As expected of every election season, political gaffes were bound to happen. Gaffes have been associated with campaign exhaustion, an unsuccessful attempt at humor, or a lack of emotional discipline. Aside from acting as fodder for jokes or fuel for opponents, flubs made by political leaders and candidates alike can create a personal insight that their political image would not allow.
Even after a successful 2014 reelection bid, Wisconsin Gov. Scott Walker (R) still managed to land himself in hot water this year. A cultural misfire in a letter sent from Walker emerged in early December, which landed the conservative Governor a center stage spot on Stephen Colbert's, Colbert Report.
Walker's letter concluded with the word “Molotov” instead of “Mazel Tov" an unfortunately turn of phrase to say the least.
Publication of the letter comes at an odd time as Walker has publicly stated a likelihood to run for president in 2016. Chances are his support from the Jewish community and even the Republican Jewish Coalition won't be jeopardized after this foul up, but it should make for some interesting small talk on the campaign trail.
In an attempt to shore up support for Democrat midterm candidates Michelle Obama offered her support by providing stump speeches nationwide. But, her attempts to use her star-power to bring attention to candidates may have backfired as the media and opponents leapt on any and every blunder.
In Iowa the first lady’s support provided campaign fodder for Bruce Braley’s opponents after referring to Braley by the wrong name - "Bailey" -multiple times during her speech. This was Michelle's first major blunder during the 2014 midterm but it would not be her last.
Later, in Colorado, she mixed up the backgrounds of incumbent Sen. Mark Udall (D) and his opponent Congressman Cory Gardner. During her speech she referred to Udall as a "fifth-generation Coloradoan”. Udall was actually born in Arizona - Gardner is the native Coloradoan.
Sen. Pat Roberts
Sen. Pat Roberts (R-KS) had a PR problem going into his 2014 reelection campaign. In addition to a low approval rating, he had become considered a creature of the capital after several decades in Congress. His Senate re-election campaign began amid allegations of being out of touch with the voters in his home state, Kansas. Criticism over Roberts' residency stems not only from his social and congressional dealings but a perception of where his primary residence actually is. Roberts owns a home with his wife in Fairfax County, Virginia in the suburb of Alexandria, which is listed as his principle residence on a signed Deed of Trust in 2003.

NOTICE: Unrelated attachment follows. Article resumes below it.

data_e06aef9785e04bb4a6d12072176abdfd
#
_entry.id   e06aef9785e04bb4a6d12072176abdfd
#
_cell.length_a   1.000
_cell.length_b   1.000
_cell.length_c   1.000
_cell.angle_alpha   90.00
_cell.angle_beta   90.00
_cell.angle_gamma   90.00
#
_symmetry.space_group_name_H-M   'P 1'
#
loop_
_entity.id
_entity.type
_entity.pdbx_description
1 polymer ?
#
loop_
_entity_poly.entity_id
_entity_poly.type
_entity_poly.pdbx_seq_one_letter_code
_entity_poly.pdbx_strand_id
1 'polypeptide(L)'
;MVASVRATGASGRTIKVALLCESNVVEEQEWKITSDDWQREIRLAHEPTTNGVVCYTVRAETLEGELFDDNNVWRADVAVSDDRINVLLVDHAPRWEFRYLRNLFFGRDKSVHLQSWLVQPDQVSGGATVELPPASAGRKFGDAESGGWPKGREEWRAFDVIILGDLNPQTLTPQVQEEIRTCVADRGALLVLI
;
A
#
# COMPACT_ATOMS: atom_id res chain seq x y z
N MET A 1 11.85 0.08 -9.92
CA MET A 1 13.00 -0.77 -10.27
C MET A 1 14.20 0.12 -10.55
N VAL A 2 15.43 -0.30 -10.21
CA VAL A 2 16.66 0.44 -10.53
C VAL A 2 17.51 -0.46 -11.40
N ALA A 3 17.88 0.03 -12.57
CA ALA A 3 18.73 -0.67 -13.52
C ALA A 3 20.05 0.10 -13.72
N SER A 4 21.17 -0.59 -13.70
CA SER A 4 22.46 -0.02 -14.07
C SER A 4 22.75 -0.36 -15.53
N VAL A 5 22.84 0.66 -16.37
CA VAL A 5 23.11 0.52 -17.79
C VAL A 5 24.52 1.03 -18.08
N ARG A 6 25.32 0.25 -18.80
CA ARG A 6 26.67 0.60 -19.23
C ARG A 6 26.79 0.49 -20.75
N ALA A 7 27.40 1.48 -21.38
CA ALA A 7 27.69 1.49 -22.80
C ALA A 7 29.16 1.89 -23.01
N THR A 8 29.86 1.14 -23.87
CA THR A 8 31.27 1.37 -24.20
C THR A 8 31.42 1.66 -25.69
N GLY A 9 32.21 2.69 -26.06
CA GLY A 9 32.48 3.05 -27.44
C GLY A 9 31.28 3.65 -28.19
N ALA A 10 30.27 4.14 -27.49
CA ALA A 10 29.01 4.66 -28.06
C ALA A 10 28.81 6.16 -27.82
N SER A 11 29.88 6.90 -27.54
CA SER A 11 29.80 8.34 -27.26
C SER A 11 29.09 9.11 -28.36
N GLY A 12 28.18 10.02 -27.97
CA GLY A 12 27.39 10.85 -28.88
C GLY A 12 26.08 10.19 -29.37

The Senator's rented house in Dodge City, Kansas is the one listed on his voting address but is owned by his supporters. Roberts jokingly referred to it in the past saying, “I have full access to the recliner.”
But Roberts slipped during a radio interview with KCMO when questioned about his loyalty to Kansas saying,
“Every time I get an opponent — I mean, every time I get a chance, I’m home. I don’t measure my record with regards as a senator as how many times I sleep wherever it is.”
In the hunt for a Senate seat, former Massachusetts Sen. Scott Brown (R) changed his primary residence from Massachusetts to New Hampshire. A move which drew sharp criticism from his opponent, Sen. Jeanne Shaheen (D). Four months before officially announcing his midterm candidacy Brown flubbed which state he would seek his candidacy in during an interview with reporters.
“What I’ve heard from the Republicans up here is they’re thankful that I’ve been around for a year, helping them raise money, helping them raise awareness as to the issues that are effecting not only people here in Massachusetts–uh, in New Hampshire, but also in Massachusetts, obviously, in Maine.” Brown continued saying, “I’ve been to Maine, Rhode Island, New Hampshire, Connecticut, I’ve been all over the New England area, certainly, talking and helping people raise money.”
In March, organizers held a private male-only fundraiser honoring Congressman Steve Southerland (R) at the University Center Club. The event's invitation inartfully called for attendees to fight for Southerland’s return to office and preventing the gavel returning to Pelosi’s hands. The event takes on an antiquated tone as the invitation urged men to 'leave their wives at home.' The invitation read,
“Good men sitting around discussing & solving political & social problems over fine food & drink date back to the 12th Century with King Arthur’s Round Table. Tell the misses not to wait up because the after dinner whiskey and cigars will be smooth & the issues to discuss are many.”
Southerland’s opposition Gwen Graham (D) was keen on bringing such an event to light during the race by calling for voters to send the congressman home.
Political mistakes by any name are a foreseeable occurrence for any candidate or political actors. The image we expect and the image politicians wish to portray are in sync. Gaffes are merely the human aspect of our various political actors.